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What you really need to know about privacy and checking in using location-based apps

Location-based services are the “hot” topic on the social web with platforms such as @TriOut, @Foursquare, @Loopt, @Gowalla, @Yelp, @Whrrl and more. Millions of users are checking in, sharing their location, posting reviews and uploading photos in real-time. Recently I’ve read a few articles about foursquare stalkers and how others are quitting location-based apps all together due to local wanna be’s social stalking, and still others are quitting location-based apps because they are receiving little or no value from checking in. Regardless, if you’re just learning about location-based apps and/or are cautious about checking in, privacy should be your number one concern as a user.

How TriOut manages privacy
Sadly, not enough location based apps/services focus on privacy and many are launched to get as many users as possible without first educating their community about how to use their platform without worring about being stalked, robbed, etc. With TriOut privacy is our number one focus. By default a new TriOut user’s privacy setting is opt-in, meaning your account is set to private by default. You have the options to add your Twitter or your Facebook account and of course if you tweet or post a message to your Facebook profile then you are choosing to share your profile with your social graph, but inside of TriOut, your profile is still set to private. We also made it where even if your profile is private, you can still take advantage of check-in specials and/or rewards. Also, with our location-based analytics dashboard, your profile stays private and businesses do not have access to your profile. To sum it up, if you’re a private TriOut user it means that your profile and check-ins are not public but if you add friends then your friends are able to see your checks-ins, therefore we suggest you only friend people who you know and trust to see your check-ins.

What you need to know about checking in using other location-based apps
As for the rest of the location-based platforms each one is a little different but they all have similar features when it comes to checking in and privacy. Here are the basics.

  • Once you download/use a location-based app and start checking in, you are agreeing to their terms of services, privacy settings and how they use your location data.
  • Some services offer you the ability to have private individual check-ins “off the grid” (like Foursquare) or all of your profile can be set to private allowing only your trusted friends to see your check-ins.
  • When you check-in, you’re giving location-based services and businesses the ability to see any of your social profile information along with data, time, etc. of your check-ins.
  • Be very selective when adding friends. You may want to only add family members, co-workers or trusted friends. If you have a stalker ex-boyfriend/girlfriend, ex-husband/wife or hated enemy you may want to have a private profile or choose an alias. Also, it’s ok to check-in when you’re leaving a location.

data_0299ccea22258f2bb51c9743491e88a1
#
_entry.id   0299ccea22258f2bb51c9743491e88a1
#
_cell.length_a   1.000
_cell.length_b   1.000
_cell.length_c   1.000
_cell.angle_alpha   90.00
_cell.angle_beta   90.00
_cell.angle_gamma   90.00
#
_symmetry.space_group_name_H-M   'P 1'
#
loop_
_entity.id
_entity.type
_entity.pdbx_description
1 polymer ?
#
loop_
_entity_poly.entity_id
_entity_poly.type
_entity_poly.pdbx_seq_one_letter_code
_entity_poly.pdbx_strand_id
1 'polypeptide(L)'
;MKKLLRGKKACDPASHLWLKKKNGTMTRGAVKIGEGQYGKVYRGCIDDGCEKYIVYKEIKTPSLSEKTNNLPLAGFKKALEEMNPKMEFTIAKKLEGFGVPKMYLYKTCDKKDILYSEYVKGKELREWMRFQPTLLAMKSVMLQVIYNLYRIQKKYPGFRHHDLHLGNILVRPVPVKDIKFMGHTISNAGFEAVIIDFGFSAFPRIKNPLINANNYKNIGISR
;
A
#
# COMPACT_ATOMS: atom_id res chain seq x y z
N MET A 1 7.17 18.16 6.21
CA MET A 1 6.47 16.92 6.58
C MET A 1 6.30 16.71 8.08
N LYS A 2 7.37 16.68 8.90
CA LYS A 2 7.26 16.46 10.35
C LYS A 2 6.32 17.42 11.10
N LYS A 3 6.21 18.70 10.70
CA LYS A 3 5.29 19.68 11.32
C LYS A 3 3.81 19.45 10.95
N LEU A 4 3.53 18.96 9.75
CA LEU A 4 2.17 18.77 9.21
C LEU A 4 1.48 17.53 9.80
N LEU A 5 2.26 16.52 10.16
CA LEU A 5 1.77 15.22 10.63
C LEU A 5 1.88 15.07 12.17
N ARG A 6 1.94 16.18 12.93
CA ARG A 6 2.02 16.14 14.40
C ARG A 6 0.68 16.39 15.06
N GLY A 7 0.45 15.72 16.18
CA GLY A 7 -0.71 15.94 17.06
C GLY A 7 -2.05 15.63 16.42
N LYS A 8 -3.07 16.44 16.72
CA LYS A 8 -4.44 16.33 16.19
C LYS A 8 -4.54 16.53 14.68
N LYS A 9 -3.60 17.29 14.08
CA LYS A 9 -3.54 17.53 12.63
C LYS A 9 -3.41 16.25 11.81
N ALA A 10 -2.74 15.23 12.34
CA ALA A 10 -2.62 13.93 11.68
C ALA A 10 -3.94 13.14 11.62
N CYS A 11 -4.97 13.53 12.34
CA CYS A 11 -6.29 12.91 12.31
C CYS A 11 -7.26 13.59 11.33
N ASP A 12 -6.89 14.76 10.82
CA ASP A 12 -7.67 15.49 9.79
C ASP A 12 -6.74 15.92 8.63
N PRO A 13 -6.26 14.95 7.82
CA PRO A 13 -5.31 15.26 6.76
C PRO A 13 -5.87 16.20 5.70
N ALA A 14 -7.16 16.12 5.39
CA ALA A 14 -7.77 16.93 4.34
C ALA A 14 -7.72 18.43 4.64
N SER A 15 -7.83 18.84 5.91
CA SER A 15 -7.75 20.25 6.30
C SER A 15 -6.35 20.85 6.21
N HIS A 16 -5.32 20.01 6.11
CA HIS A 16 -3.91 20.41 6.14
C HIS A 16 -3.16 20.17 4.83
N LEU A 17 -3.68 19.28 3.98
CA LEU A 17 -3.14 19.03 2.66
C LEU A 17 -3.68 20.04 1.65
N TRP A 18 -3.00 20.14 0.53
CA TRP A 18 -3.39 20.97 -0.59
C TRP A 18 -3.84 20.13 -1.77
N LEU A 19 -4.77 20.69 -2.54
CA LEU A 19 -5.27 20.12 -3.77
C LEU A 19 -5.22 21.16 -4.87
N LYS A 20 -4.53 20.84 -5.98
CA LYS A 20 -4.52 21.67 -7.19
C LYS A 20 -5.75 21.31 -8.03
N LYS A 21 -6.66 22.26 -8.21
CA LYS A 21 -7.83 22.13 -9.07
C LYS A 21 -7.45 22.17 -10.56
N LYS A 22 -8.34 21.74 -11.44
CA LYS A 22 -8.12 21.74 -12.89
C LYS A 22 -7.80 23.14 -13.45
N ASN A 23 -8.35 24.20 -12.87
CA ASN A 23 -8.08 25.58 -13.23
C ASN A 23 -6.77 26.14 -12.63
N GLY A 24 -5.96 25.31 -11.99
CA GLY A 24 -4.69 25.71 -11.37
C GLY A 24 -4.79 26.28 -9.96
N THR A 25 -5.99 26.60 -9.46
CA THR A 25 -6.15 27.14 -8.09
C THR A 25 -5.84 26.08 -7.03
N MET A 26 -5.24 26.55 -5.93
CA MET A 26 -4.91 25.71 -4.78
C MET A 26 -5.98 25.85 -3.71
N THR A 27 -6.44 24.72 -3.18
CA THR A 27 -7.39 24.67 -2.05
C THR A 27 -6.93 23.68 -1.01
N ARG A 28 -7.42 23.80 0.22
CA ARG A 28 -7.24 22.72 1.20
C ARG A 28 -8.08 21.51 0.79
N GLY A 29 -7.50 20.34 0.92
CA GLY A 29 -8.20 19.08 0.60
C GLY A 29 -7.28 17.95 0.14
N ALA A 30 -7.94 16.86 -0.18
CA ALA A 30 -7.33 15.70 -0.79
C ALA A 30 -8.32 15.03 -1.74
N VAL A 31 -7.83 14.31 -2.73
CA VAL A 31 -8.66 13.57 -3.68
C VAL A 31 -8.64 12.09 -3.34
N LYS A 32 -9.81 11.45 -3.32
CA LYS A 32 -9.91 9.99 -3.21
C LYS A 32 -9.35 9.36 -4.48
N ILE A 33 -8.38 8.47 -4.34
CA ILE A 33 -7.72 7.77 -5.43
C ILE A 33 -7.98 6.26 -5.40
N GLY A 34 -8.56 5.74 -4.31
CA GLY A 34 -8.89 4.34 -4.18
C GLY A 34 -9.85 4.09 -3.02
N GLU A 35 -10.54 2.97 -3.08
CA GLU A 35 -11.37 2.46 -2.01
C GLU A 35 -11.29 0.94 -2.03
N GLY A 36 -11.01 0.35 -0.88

• Checking in means some location-based platforms may provide your data to advertisers/brands through partnerships.
  • Remember checking in is a choice not a requirement. The last thing I want to read or hear about is someone getting stalked or robbed as a result of using any location-based service.

Twitter / Settings
Location-Based Services vs Geo enabled tweets
Many would say that checking in is a higher security concern than sending a tweet or a Facebook status update. That is true but if you enable the “Add a location to your tweets” it may not give the exact location of where you are but it can let your twitter followers and others know you’re not at home or near a certain location. We’re starting to see more mobile and web apps that aggregate conversations via nearby tweets using Twitter’s API but, having Twitter protecting your privacy in terms of location is as simple as turning on or off your location in your profile settings.

Browsers can check-in and share your location too.
Safari 5, Google Chrome, Firefox and other updated browsers all are geo enabled and can detect your location by IP addresses. Your IP address may not give your exact location but you need to be aware of how websites and HTML5 apps are asking for your location. This can be easily turned controlled in your browser settings.

Education is first
No matter what location-based platform you use, please use them with caution. There’s a reason why the social web and entrepreneurs are excited about the location industry, from connecting users to brands, customers to businesses and providing loyalty programs, there are tons of opportunities for everyone. But educating users about the risks, the pros and cons, should be location-based services number one focus. I can’t speak for the rest of the 60 plus location-based apps but as for TriOut, that’s our goal, educate our users about privacy first, provide value second, build a great platform for business and customers and have fun while doing it.

Photo via flickr by Michael Francis McCarthy

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